Although, I wouldn’t know.
They haven’t really told me.
I have a woodpile in my driveway.
I live in a place where people take a lot of pride in how their home looks.
Not so much.
I like my woodpile.
Slowly but surely, I’m working away, sorting pieces to stack and pieces to split.
I’m letting my wood cure, bark side down in the driveway.
It’s been there for two and a half months so far.
Several neighbours have commented: “You’ve got a lot of wood there eh?”
“Taking your time stacking it eh?”
My response is generally glowing. I love my woodpile.
I love seeing it, splitting it and moving it.
They may be chatting with each other about it.
Luckily, no one can complain to me directly.
Yes, they might not like how it looks.
Not my problem.
I imagine - perhaps falsely - that people comment on each others yards on the social media group based in our neighbourhood. People in this area like to pay attention to what the others are paying attention to. They seem to like to offer ‘helpful’ advice.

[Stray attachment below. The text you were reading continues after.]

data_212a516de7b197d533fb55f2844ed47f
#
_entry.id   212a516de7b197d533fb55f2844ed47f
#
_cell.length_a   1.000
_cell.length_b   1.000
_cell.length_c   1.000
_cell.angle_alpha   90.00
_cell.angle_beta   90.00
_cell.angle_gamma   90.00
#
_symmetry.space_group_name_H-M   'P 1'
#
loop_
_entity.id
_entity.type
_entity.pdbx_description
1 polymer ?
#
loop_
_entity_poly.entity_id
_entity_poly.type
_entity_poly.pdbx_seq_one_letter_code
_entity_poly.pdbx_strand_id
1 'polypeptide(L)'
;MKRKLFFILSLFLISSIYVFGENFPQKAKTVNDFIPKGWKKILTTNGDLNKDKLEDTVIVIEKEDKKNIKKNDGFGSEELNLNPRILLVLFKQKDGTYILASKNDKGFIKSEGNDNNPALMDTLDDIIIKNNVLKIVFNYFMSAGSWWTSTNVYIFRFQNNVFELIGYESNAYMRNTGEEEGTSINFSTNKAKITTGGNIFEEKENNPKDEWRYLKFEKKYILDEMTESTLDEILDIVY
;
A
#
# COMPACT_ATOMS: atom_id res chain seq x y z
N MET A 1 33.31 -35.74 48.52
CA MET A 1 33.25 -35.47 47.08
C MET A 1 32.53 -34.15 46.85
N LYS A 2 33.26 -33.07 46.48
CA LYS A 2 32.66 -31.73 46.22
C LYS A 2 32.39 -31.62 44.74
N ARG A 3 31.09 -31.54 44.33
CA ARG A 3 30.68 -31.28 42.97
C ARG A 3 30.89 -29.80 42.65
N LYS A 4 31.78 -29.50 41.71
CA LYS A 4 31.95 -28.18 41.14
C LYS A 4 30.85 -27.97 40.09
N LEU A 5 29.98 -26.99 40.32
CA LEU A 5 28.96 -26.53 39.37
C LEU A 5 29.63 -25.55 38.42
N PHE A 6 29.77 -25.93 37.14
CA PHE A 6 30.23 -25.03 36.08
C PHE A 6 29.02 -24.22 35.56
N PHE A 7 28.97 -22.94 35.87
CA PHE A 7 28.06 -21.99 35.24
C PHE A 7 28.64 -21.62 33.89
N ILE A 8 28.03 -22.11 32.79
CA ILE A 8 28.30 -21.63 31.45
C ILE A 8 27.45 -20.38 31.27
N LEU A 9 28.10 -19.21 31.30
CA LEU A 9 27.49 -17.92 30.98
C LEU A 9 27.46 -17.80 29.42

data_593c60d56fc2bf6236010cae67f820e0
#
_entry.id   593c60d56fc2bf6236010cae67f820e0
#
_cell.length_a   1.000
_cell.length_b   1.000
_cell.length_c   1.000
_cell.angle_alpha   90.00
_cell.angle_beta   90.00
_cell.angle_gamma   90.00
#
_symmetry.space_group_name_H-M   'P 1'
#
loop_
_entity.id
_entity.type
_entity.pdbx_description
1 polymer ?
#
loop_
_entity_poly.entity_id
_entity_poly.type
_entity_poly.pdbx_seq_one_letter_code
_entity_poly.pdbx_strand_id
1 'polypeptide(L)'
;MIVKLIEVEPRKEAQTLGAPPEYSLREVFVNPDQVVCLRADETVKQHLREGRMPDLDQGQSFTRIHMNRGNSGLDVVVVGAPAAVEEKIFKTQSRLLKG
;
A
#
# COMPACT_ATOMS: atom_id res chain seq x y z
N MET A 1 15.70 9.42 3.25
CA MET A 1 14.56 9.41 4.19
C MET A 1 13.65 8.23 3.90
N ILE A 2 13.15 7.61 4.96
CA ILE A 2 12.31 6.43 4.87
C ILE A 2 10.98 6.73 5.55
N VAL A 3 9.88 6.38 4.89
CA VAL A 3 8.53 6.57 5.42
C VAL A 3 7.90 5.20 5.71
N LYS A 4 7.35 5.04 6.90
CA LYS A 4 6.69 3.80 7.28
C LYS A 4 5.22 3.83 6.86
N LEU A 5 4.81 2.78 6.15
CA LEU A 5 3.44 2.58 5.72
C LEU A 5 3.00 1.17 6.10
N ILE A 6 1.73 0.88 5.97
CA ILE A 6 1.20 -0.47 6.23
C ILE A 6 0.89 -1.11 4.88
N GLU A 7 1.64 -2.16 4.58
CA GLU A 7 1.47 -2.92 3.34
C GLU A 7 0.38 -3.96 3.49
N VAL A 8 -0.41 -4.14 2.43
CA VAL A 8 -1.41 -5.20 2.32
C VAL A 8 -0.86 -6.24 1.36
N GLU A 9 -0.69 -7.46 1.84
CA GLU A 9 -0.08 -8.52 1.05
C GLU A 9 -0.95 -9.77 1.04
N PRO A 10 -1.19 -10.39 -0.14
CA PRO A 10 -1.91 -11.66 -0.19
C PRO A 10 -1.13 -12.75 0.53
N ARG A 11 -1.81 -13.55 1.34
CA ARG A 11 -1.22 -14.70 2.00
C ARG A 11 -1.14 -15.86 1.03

They seem to want to fit in.
In this tony part of town, a woodpile, though legal, is unsightly.
Just wait until the chickens arrive.
The woodpile serves a secondary function.
In addition to attracting the attention of my neighbours and providing me something to do in the evenings, this wood will be a source of heat for my home.
It’s a multi-purpose wood pile.
I get to throw wood, split wood, sort wood, stack wood, whittle spoons from the wood, irritate the neighbours and eventually heat my home.
But wait, there’s more!
When I burn the wood in our wood stove I get to stare at a flickering light.
This flickering light?
It doesn’t have algorithms that make me feel insecure or irritated.
Instead, it soothes me.
This flickering light?
It doesn’t attract trolls or busybodies.
Instead, it attracts teenagers to the common areas of the house.
This flickering light doesn’t cause me to feel rage, alienation or contempt for my fellow humans.
Instead, it reminds me of all the humans who connected around these flickering lights for millennia before me.
This flickering light doesn’t constantly deliver to me images and ideas that fester with fear and certain doom.
Instead, it reassures me. It cleanses my mind.
I wish my neighbours would put down the flickering lights in their hands. I wish we could share a big flickering light outdoors, in the middle of the street.
Because the flickering light of the old times provides warmth and opportunities for true connection.
The flickering light in our hands provides neither.